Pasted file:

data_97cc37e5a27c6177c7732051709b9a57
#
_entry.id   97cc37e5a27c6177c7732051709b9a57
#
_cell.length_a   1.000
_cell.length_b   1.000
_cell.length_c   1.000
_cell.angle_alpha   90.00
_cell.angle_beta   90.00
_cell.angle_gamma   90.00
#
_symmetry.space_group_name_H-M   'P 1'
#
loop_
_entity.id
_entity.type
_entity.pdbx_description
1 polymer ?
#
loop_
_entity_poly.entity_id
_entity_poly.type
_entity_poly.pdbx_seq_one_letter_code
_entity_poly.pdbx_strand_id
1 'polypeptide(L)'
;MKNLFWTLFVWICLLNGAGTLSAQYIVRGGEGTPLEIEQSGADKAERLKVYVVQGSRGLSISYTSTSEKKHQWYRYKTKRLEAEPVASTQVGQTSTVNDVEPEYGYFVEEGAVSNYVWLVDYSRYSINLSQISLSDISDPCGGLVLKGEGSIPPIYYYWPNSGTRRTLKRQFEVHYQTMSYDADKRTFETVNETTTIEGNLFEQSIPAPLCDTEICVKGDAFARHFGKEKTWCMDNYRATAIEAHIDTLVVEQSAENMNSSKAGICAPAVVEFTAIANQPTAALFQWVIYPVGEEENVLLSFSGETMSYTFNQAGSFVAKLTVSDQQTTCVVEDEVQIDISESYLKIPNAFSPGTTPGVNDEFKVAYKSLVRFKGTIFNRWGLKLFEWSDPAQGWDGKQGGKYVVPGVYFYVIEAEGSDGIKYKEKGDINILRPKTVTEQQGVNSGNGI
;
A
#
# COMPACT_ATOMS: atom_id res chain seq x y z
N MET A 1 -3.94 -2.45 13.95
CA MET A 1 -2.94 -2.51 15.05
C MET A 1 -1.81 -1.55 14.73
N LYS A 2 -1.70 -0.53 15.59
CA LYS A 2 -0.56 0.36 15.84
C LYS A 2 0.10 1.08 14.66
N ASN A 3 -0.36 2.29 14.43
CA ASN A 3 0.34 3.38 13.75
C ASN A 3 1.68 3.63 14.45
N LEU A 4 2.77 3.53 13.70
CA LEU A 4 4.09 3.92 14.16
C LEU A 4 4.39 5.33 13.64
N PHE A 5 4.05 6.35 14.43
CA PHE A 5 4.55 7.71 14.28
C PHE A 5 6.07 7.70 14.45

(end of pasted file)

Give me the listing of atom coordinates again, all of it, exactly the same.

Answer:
data_97cc37e5a27c6177c7732051709b9a57
#
_entry.id   97cc37e5a27c6177c7732051709b9a57
#
_cell.length_a   1.000
_cell.length_b   1.000
_cell.length_c   1.000
_cell.angle_alpha   90.00
_cell.angle_beta   90.00
_cell.angle_gamma   90.00
#
_symmetry.space_group_name_H-M   'P 1'
#
loop_
_entity.id
_entity.type
_entity.pdbx_description
1 polymer ?
#
loop_
_entity_poly.entity_id
_entity_poly.type
_entity_poly.pdbx_seq_one_letter_code
_entity_poly.pdbx_strand_id
1 'polypeptide(L)'
;MKNLFWTLFVWICLLNGAGTLSAQYIVRGGEGTPLEIEQSGADKAERLKVYVVQGSRGLSISYTSTSEKKHQWYRYKTKRLEAEPVASTQVGQTSTVNDVEPEYGYFVEEGAVSNYVWLVDYSRYSINLSQISLSDISDPCGGLVLKGEGSIPPIYYYWPNSGTRRTLKRQFEVHYQTMSYDADKRTFETVNETTTIEGNLFEQSIPAPLCDTEICVKGDAFARHFGKEKTWCMDNYRATAIEAHIDTLVVEQSAENMNSSKAGICAPAVVEFTAIANQPTAALFQWVIYPVGEEENVLLSFSGETMSYTFNQAGSFVAKLTVSDQQTTCVVEDEVQIDISESYLKIPNAFSPGTTPGVNDEFKVAYKSLVRFKGTIFNRWGLKLFEWSDPAQGWDGKQGGKYVVPGVYFYVIEAEGSDGIKYKEKGDINILRPKTVTEQQGVNSGNGI
;
A
#
# COMPACT_ATOMS: atom_id res chain seq x y z
N MET A 1 -3.94 -2.45 13.95
CA MET A 1 -2.94 -2.51 15.05
C MET A 1 -1.81 -1.55 14.73
N LYS A 2 -1.70 -0.53 15.59
CA LYS A 2 -0.56 0.36 15.84
C LYS A 2 0.10 1.08 14.66
N ASN A 3 -0.36 2.29 14.43
CA ASN A 3 0.34 3.38 13.75
C ASN A 3 1.68 3.63 14.45
N LEU A 4 2.77 3.53 13.70
CA LEU A 4 4.09 3.92 14.16
C LEU A 4 4.39 5.33 13.64
N PHE A 5 4.05 6.35 14.43
CA PHE A 5 4.55 7.71 14.28
C PHE A 5 6.07 7.70 14.45